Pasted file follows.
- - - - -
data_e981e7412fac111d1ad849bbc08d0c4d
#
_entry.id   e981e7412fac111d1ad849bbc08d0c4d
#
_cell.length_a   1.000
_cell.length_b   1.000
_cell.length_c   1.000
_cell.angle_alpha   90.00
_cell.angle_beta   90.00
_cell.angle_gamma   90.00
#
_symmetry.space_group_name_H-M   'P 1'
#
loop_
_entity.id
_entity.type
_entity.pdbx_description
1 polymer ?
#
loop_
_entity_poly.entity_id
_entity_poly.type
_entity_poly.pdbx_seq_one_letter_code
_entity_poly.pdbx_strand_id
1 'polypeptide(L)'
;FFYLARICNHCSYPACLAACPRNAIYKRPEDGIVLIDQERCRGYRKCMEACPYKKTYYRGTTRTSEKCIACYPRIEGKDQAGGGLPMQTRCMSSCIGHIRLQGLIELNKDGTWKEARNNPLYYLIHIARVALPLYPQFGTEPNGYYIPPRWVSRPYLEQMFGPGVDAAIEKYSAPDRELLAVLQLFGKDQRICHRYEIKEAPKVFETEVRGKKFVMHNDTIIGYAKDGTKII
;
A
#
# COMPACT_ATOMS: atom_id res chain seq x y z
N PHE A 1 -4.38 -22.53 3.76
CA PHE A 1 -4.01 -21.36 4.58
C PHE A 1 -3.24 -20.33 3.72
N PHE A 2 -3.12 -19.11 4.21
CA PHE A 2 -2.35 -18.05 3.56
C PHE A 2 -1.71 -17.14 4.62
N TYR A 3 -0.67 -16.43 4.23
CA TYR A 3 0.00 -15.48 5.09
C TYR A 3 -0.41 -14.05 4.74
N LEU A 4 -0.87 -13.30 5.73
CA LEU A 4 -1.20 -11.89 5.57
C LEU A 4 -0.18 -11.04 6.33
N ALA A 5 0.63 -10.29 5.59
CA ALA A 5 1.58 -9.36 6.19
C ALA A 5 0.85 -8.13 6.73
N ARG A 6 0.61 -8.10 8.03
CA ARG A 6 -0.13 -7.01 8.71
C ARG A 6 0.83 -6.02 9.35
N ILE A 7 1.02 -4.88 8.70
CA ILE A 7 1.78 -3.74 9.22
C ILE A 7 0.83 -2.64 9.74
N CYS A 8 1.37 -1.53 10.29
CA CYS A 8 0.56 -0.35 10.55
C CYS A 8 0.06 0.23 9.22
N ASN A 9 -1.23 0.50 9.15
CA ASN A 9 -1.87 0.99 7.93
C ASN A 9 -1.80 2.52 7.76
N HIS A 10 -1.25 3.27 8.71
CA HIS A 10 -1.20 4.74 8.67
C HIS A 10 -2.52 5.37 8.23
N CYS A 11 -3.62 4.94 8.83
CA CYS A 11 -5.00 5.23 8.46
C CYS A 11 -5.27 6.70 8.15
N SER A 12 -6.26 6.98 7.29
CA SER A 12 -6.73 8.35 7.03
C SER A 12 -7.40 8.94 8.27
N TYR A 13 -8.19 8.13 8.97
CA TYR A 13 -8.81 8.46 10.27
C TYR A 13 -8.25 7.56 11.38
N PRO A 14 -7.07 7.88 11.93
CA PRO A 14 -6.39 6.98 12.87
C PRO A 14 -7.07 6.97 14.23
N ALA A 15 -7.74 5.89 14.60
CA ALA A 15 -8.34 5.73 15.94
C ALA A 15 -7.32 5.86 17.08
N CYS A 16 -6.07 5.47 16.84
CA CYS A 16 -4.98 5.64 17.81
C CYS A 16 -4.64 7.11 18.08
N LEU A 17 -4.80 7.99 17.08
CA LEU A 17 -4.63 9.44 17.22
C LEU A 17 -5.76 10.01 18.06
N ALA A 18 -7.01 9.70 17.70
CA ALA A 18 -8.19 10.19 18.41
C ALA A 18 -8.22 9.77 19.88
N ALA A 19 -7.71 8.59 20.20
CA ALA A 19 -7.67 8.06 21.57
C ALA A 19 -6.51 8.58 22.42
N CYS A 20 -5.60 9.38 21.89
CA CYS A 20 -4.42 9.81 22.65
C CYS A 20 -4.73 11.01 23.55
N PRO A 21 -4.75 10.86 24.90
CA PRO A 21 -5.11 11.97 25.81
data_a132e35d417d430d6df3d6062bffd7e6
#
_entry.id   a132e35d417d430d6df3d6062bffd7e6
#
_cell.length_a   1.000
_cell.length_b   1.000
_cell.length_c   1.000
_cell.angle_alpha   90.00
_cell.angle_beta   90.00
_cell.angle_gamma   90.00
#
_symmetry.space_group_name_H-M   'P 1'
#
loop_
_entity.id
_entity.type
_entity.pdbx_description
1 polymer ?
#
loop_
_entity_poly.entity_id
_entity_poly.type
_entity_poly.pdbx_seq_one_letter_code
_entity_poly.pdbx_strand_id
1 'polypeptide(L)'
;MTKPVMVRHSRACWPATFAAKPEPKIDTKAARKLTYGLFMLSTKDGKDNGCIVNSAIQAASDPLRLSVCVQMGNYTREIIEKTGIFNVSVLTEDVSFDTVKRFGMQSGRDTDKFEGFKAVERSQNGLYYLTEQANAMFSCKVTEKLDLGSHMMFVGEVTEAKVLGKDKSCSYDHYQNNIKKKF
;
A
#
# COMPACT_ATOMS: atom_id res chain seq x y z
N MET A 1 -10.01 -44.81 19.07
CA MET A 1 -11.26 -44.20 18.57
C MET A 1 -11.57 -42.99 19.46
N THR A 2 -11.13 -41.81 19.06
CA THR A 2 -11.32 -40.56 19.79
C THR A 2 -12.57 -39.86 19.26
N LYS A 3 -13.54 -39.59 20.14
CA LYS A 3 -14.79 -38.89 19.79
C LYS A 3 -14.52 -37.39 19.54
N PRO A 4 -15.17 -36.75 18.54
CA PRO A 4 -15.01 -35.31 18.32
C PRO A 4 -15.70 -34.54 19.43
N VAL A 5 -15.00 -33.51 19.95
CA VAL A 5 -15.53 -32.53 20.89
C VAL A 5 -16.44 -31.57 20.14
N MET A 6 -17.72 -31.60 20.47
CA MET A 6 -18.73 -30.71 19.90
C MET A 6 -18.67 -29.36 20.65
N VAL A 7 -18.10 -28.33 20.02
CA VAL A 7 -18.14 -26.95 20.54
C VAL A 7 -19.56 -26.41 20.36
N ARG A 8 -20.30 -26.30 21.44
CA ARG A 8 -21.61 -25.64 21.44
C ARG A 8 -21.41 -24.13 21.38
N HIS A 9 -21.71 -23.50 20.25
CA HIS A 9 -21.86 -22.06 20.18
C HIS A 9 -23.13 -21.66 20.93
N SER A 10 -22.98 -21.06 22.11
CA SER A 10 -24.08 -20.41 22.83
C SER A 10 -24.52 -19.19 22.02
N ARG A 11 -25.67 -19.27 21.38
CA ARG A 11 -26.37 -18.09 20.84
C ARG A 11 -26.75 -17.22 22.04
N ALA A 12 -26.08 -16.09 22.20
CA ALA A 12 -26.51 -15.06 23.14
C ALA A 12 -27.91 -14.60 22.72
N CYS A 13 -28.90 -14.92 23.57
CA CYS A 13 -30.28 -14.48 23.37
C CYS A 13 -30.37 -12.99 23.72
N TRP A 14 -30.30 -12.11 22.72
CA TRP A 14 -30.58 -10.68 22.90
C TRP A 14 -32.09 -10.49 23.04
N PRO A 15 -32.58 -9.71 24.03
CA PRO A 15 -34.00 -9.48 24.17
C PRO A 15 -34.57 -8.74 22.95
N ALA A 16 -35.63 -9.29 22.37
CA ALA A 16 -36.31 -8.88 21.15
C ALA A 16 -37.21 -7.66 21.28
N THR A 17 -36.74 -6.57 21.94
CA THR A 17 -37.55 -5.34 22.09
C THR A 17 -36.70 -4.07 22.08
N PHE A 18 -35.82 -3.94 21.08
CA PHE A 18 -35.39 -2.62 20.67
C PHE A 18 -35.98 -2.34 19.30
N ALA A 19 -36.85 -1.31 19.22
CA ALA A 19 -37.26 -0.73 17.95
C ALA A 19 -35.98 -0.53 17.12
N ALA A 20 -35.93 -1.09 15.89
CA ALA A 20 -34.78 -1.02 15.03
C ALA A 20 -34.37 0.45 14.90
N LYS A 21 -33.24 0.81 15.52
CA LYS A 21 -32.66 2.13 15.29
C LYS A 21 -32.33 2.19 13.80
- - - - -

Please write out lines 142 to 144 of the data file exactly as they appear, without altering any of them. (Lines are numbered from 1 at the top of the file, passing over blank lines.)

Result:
CA VAL A 7 -18.14 -26.95 20.54
C VAL A 7 -19.56 -26.41 20.36
N ARG A 8 -20.30 -26.30 21.44